Pear psylla adults are among the earliest pests to appear in tree fruit crops, and indeed after the warm temperatures of the past week adults were found to be active in southern counties. Oviposition is surely not far off since the first eggs are usually seen by mid-March. So it’s not too soon to start planning for early season control measures.
Dormant oil applications are a standard practice for early season psylla control. Unlike applications made for scale control and mite suppression, oil (while some egg mortality is observed) acts less as an insecticide and more as a method of exclusion. Adults prefer not to lay eggs on oily surfaces. Therefore oil needs to be applied as early as weather conditions permit. Usually the first applications are made in southern counties from mid to late March. Our standard recommendation has always been applications of dormant oil plus an insecticide, usually a pyrethroid. At the 2013 Mid-Atlantic Fruit and Vegetable Convention Dr. Peter Shearer gave an excellent presentation summarizing Pear Psylla Management in Oregon. There was much new information presented regarding sub-lethal effects of insecticides on natural enemies of pear psylla. One piece of information that was of special interest to me was the use of combinations of dormant oil and sulfur compounds for post harvest and early season knockdown of adult psylla populations. One to two applications 4-6 gals of oil + 10 gals of lime sulfur OR 15-20 # of 80% dry flowable sulfur is recommended in the dormant stages. This combination is said to knock down up to 80% of adult populations. Sulfur/oil combinations should be avoided if the weather is hot. Likewise follow the label precautions for oil applications when cold temperatures are expected. If possible it is best to make applications before the oviposition period begins which can be as early as the first week of March.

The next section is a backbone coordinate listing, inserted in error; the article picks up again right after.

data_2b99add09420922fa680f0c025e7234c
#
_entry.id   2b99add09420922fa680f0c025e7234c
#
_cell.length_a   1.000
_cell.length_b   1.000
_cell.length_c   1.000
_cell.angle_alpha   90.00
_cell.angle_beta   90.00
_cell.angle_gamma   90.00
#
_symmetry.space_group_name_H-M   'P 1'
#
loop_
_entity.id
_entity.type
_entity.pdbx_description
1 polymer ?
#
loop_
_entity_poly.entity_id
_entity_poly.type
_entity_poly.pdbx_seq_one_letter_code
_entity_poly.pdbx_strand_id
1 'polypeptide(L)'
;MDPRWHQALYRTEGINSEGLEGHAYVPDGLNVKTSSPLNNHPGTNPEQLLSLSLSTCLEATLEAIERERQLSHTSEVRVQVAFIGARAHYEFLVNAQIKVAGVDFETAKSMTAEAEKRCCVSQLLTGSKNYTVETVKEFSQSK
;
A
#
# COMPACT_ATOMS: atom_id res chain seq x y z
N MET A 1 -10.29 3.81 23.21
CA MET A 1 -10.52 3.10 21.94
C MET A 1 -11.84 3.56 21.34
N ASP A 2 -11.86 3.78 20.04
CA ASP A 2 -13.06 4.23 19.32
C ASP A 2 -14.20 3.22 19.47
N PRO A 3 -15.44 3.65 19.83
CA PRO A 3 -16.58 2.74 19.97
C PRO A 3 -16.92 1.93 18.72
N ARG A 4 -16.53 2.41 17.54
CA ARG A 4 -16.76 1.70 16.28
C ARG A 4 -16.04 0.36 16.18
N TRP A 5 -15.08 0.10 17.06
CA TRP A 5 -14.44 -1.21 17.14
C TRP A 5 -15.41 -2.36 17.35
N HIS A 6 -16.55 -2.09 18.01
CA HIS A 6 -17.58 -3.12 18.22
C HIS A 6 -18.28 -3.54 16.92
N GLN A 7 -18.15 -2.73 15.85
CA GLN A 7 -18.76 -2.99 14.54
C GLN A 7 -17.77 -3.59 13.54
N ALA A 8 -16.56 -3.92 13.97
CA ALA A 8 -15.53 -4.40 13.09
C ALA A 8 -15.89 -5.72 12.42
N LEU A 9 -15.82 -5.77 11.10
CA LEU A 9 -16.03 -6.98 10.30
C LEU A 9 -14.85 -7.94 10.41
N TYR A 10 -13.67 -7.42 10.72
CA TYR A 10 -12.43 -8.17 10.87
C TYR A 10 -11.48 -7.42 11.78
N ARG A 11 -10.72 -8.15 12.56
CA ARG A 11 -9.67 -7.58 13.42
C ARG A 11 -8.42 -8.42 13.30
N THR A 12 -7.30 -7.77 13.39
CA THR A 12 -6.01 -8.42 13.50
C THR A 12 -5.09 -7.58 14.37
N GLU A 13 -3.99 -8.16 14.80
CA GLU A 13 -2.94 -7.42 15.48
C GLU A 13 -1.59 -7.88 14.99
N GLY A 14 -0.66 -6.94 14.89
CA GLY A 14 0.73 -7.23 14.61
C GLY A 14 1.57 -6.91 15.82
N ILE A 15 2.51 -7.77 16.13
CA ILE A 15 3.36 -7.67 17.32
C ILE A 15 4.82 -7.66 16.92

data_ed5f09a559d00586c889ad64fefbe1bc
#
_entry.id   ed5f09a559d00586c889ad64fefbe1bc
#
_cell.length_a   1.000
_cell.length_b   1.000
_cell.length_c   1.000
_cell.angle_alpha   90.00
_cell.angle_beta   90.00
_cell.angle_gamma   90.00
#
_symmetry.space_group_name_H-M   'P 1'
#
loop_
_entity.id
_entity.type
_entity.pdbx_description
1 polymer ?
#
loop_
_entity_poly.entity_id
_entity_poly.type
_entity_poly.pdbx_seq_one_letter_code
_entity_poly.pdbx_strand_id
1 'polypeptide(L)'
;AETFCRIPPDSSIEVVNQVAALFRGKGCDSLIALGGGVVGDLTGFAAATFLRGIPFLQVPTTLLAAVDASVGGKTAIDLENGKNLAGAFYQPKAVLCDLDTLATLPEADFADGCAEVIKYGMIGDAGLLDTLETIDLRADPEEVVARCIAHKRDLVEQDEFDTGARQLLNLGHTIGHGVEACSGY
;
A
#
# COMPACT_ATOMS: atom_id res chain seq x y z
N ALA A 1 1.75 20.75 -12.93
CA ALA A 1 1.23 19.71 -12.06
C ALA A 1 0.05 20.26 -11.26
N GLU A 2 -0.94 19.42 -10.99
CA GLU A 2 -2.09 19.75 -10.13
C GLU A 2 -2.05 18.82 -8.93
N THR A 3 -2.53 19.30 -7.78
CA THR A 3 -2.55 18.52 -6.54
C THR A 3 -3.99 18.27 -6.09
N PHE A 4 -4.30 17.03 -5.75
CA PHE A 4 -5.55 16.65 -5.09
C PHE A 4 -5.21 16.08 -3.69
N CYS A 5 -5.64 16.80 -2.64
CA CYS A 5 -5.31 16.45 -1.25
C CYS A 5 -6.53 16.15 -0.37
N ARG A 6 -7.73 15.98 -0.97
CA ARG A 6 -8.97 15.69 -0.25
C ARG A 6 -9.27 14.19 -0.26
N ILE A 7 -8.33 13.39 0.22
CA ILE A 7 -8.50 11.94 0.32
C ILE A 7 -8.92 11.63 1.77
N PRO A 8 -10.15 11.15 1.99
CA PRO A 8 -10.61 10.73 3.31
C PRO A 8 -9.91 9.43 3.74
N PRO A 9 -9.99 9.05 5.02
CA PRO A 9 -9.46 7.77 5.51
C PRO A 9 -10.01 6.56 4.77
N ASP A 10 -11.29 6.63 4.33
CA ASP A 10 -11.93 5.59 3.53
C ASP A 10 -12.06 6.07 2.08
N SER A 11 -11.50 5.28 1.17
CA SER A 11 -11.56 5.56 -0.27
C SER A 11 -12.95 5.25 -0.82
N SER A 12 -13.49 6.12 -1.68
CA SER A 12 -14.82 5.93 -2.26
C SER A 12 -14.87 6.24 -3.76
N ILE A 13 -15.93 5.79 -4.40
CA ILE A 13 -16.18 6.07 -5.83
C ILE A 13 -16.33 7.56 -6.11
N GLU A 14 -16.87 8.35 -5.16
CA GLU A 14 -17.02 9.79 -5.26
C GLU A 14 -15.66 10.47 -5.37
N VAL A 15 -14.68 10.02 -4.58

On the west coast where area wide mating disruption for codling moth control is practiced psylla can be completely controlled by beneficial insects. Mating disruption is not practical for our small NJ pear plantings unless applied on a large scale including adjacent apple blocks. However, a program that can avoid early season insecticides might preserve enough beneficial insects to help suppress the first generation. Good control of the first generation usually goes a long way toward avoiding summer outbreaks. Integrating sulfur into dormant season sprays along with two applications of Surround @ 25-50#/acre applications in pre-bloom and post bloom sprays, followed by careful selection of summer insecticides may help to make psylla management easier by conserving beneficial insects and reducing the risk of resistance.
While surround acts as a repellent to PC and can give fair to good control, an insecticide will likely be needed for acceptable plum curculio (PC) control. The Oregon Tree Fruit Pest Management Guide (page 23) tells us that with the possible exception of indoxacarb (Avaunt), insecticides that have efficacy against PC are highly toxic to the mirid D. breavis, an important predator of pear psylla in the west. D. breavis is not found in the east however a closely related mirid species is present that also feeds on pear psylla. Although it hasn’t been studied as extensively, insecticides toxic to west coast mirids are likely to be just as toxic to those found in the east. Since PC moves into orchards from overwintering sites (assuming control has been good in previous years) border applications with an effective residual material applied pre-bloom and from petal fall through early June should improve the efficacy of full block applications of surround, while conserving natural enemies in the orchard interior.